Instead the world decided to go in the opposite direction, the direction of materialism and militarism, both antithetical to the concept of civilization.  The result is in 1914 the world was embroiled in the first World War which devastated scores of millions of lives.  Now, coincidentally, in 2014 we are tottering on the brink of World War III? 

Materialism and militarism, the twin evils, have led humanity to a life of crime, violence and wars causing the deaths of more than 300 million people in one century.  Yet, we refuse to learn anything from the dehumanizing and devastating way of life and behave as though we are trapped in a downward spiral and can do nothing about it

After a lecture on Nonviolence In The 21st Century a 17 year old high school student asked me: What do you think your grandfather would have done if he was alive today?  It is a difficult question to speculate on  but I do know grandfather had an immense store of compassion and confidence in the goodness of human beings.  If he was alive today he would have started all over again working to change humanity.  He firmly believed that a society will change only when people change.  Which is why he repeatedly reminded us: WE MUST BECOME THE CHANGE WE WISH TO SEE IN THE WORLD! 

The philosophy of nonviolence that he left as a legacy is not, I repeat NOT, simply a peaceful way of resolving conflicts.  If understood in depth, it is a means of personal transformation.  So, to paraphrase President John F. Kennedy:  Ask not what the world can do for you, ask what you can do for your world!   

 

 

First Satyagraha Tour of South Africa
Led by Arun Gandhi, Embarks This Week

News Announcement Originally Posted at Gandhi Legacy Tour

(PRLEAP.COM) Dana Point, CA May 25, 2014: The inaugural Satyagraha Tour of South Africa enjoys organic synchronicity of critical historical dates of both Mohandas Gandhi and Nelson Mandela.  Highlights include following the path of Gandhi’s travels, initially arriving in Durban, and ultimately departing from Cape Town for his return to India to begin the next phase of his legacy:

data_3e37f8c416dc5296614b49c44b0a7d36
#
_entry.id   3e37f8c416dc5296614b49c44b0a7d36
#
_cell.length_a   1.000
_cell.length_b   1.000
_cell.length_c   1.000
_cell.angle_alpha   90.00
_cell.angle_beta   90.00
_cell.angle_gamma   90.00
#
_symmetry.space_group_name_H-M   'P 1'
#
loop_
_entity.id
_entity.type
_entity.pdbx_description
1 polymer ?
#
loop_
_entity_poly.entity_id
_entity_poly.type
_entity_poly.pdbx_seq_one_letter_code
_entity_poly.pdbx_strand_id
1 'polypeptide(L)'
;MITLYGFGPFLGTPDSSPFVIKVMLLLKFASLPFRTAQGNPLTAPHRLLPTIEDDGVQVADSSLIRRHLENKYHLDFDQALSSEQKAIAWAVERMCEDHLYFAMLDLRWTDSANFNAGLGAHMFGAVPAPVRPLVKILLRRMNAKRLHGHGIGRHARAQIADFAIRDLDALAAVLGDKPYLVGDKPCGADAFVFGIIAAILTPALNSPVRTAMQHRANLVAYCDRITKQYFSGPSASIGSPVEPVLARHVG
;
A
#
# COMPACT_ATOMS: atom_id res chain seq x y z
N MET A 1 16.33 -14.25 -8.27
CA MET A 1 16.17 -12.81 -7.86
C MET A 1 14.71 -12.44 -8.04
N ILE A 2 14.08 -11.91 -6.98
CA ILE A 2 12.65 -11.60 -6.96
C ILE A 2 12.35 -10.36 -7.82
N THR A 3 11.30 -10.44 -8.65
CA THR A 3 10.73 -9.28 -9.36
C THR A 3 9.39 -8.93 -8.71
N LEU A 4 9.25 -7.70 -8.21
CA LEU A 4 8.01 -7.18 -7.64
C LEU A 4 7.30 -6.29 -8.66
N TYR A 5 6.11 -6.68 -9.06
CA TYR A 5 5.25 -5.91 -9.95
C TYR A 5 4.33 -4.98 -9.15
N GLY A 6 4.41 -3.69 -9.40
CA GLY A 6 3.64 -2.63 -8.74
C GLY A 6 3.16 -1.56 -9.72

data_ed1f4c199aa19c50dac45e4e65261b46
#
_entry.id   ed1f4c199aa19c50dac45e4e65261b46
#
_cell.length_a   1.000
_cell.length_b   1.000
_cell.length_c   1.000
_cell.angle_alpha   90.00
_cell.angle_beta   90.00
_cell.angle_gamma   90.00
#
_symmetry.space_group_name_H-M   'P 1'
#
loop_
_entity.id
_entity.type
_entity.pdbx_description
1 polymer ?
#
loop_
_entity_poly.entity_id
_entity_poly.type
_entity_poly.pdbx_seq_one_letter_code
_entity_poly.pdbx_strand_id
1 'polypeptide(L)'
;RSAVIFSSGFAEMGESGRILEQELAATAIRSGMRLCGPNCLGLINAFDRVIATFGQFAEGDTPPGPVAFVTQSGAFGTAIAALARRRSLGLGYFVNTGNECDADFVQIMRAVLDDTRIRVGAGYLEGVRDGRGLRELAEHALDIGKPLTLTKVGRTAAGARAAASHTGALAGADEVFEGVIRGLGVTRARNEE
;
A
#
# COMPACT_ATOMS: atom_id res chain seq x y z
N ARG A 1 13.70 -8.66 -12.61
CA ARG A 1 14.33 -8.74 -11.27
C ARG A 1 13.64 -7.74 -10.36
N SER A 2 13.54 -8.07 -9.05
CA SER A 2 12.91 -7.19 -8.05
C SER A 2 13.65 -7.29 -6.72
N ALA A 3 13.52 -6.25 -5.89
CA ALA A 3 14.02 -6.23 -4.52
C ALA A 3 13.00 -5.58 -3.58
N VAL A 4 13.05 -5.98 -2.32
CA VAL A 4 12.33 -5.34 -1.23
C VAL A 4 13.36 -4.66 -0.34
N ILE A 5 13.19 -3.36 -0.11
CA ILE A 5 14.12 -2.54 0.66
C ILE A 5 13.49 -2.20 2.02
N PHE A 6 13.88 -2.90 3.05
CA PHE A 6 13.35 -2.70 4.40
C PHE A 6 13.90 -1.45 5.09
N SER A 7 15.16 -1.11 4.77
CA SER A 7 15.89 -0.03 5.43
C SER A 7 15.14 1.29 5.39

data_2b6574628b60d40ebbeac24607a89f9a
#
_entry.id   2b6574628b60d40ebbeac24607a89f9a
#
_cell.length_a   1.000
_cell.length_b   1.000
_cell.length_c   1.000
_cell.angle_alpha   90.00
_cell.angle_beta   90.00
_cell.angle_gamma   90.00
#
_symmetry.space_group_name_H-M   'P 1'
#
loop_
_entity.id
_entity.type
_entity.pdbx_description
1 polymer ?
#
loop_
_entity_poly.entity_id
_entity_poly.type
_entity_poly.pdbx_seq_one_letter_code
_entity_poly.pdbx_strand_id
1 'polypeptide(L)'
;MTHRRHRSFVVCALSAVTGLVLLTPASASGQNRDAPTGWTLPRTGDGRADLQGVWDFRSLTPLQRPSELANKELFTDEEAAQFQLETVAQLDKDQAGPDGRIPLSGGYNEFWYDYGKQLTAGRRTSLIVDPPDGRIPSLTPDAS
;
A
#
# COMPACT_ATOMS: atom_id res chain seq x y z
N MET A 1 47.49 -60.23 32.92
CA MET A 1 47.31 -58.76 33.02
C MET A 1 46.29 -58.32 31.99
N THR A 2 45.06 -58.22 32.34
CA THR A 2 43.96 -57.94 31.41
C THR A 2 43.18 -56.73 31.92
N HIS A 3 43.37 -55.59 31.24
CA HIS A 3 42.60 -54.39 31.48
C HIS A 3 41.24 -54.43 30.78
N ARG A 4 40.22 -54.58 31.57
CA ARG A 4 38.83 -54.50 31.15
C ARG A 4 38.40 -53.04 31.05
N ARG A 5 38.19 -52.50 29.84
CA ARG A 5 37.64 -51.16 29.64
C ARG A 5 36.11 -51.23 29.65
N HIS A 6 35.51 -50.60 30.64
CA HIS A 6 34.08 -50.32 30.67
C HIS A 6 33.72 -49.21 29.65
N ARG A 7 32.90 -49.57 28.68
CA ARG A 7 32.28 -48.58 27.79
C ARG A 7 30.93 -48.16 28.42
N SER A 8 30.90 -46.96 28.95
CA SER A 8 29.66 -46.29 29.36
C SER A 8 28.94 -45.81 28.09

Gandhi first arrived in South Africa as a fledgling lawyer in May 1893.

Our arrival to Gandhi’s first ashram, the Phoenix Settlement, occurs on the 97th anniversary of Gandhi’s family move there.

We will board the sleeper train on the 121st anniversary of Gandhi’s removal from that train, which changed the course of history.

We visit Robben Island, the prison that held Mandela for 18 years, on the 50th anniversary of Mandela’s life sentence for sabotage against the Apartheid government of South Africa.

We depart Cape Town on the eve of Gandhi’s 100th anniversary of his very own departure from Cape Town back to India.

Also scheduled are special meetings with historic figures that played a significant role in the fight for freedom during Apartheid, like Ahmed Kathrada and Ela Gandhi, Gandhi’s granddaughter who spent years under house arrest for her South African activism.

There’s something in all of us that hungers after the good and true, and when we glimpse it in people, we applaud them for it. Through them we let the world’s pain into our hearts, and we find compassion. When things go wrong or have been terribly wrong for some time, their inspiration reminds us of the tenderness for life that we can all feel.”   Archbishop Desmond Tutu

As a part of the first Satyagraha Legacy Tour of South Africa, there are several projects we visit that are aligned to Gandhi’s principals and are geared toward giving back, including: Read more

Happy Jayanti Bapu!

Original Post Source: Gandhi Legacy Tour Blog 

Today, October 2nd, is Gandhi’s Birthday…

To all my personal friends and friends of my late grandfather Mohandas ‘Mahatma’ Gandhi I send warm regards and best wishes from my home in Rochester, New York.  I have been encouraged by many to continue writing an annual message on the day of Grandfather’s birthday, October 2nd (1869 – 1948). This date is now know as the United Nations International Day of Nonviolence which was designated by the U.N. to acknowledge Mohandas ‘Mahatma’ Gandhi each year.